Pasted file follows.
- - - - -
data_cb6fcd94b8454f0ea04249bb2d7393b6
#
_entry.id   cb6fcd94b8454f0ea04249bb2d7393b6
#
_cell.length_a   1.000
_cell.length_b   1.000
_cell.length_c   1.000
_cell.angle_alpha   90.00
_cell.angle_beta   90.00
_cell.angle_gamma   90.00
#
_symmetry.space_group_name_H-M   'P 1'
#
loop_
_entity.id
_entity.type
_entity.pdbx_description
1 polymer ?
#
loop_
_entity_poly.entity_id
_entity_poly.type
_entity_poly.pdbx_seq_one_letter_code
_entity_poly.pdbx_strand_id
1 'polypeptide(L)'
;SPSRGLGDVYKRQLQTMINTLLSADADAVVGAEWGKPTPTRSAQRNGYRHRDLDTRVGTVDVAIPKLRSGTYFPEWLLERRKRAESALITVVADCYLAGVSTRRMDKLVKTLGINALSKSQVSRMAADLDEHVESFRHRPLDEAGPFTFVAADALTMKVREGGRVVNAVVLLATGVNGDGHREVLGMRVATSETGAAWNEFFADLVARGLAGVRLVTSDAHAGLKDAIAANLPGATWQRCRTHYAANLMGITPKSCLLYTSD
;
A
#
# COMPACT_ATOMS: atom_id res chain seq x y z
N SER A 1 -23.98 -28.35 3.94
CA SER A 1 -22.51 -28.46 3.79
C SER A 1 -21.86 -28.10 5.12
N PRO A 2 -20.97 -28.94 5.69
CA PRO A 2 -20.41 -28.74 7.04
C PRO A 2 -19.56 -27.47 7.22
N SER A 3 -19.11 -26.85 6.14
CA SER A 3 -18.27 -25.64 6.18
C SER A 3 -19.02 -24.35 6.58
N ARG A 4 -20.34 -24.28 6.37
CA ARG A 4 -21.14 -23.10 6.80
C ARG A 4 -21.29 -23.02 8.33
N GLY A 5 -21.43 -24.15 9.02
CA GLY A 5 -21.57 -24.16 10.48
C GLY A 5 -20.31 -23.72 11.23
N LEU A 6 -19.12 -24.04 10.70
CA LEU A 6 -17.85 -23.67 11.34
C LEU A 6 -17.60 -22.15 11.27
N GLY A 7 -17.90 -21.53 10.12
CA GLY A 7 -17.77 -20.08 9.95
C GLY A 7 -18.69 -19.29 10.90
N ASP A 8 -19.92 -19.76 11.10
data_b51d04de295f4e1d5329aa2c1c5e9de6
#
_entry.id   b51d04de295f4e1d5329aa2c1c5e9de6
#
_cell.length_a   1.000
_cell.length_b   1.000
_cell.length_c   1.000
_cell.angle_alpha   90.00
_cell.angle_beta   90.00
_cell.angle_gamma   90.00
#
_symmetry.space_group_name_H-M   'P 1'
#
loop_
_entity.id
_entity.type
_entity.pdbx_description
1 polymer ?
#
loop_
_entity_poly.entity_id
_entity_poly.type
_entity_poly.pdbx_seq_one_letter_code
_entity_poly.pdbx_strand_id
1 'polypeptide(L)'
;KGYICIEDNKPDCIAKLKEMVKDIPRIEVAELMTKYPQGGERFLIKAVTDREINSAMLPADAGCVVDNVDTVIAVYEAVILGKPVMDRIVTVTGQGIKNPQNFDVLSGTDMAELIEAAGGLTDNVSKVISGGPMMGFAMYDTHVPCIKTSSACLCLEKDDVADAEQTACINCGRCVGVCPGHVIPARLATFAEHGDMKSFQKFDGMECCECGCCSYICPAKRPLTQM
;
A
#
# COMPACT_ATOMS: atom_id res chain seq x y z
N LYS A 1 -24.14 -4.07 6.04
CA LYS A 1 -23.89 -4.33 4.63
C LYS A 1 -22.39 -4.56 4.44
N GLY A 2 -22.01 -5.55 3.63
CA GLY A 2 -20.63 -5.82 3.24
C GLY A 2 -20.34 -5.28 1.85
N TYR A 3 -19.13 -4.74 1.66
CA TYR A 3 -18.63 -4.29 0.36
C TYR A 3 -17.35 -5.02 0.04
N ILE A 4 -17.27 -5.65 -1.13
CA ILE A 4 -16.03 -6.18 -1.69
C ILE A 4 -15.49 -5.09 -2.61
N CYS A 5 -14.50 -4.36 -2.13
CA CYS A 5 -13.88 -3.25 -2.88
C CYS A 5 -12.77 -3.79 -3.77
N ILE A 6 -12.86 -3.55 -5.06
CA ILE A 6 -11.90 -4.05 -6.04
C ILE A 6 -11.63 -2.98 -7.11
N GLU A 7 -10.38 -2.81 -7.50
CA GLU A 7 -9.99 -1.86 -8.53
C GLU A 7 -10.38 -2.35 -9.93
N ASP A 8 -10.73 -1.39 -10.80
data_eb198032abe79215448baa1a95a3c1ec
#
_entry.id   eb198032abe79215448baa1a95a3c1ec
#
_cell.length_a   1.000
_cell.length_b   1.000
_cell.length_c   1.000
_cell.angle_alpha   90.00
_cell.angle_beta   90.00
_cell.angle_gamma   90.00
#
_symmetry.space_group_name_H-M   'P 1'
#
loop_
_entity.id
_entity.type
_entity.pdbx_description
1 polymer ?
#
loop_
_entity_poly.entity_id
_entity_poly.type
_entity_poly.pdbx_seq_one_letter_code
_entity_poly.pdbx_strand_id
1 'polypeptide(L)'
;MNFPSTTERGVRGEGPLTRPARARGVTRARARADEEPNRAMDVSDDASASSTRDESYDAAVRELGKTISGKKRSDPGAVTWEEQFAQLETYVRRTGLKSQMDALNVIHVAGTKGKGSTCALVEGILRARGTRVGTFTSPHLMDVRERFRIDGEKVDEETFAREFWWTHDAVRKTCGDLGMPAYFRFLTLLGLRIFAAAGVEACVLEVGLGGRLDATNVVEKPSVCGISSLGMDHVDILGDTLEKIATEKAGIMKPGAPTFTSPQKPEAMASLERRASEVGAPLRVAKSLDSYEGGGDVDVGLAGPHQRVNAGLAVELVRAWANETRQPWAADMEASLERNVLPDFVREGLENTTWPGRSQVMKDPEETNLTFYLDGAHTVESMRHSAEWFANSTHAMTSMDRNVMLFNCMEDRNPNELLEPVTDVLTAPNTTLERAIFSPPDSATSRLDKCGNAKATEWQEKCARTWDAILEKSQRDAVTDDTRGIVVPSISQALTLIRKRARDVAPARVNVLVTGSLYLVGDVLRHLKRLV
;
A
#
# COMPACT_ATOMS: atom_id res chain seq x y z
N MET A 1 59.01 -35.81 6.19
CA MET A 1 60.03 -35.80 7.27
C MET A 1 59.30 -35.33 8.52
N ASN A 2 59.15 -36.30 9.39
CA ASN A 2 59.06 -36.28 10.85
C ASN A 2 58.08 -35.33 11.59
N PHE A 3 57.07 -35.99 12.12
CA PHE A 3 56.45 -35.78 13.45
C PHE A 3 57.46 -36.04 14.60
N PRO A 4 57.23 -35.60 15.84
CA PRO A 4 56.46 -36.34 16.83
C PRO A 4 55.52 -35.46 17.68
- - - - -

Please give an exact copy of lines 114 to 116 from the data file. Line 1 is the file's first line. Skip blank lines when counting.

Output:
_cell.angle_gamma   90.00
#
_symmetry.space_group_name_H-M   'P 1'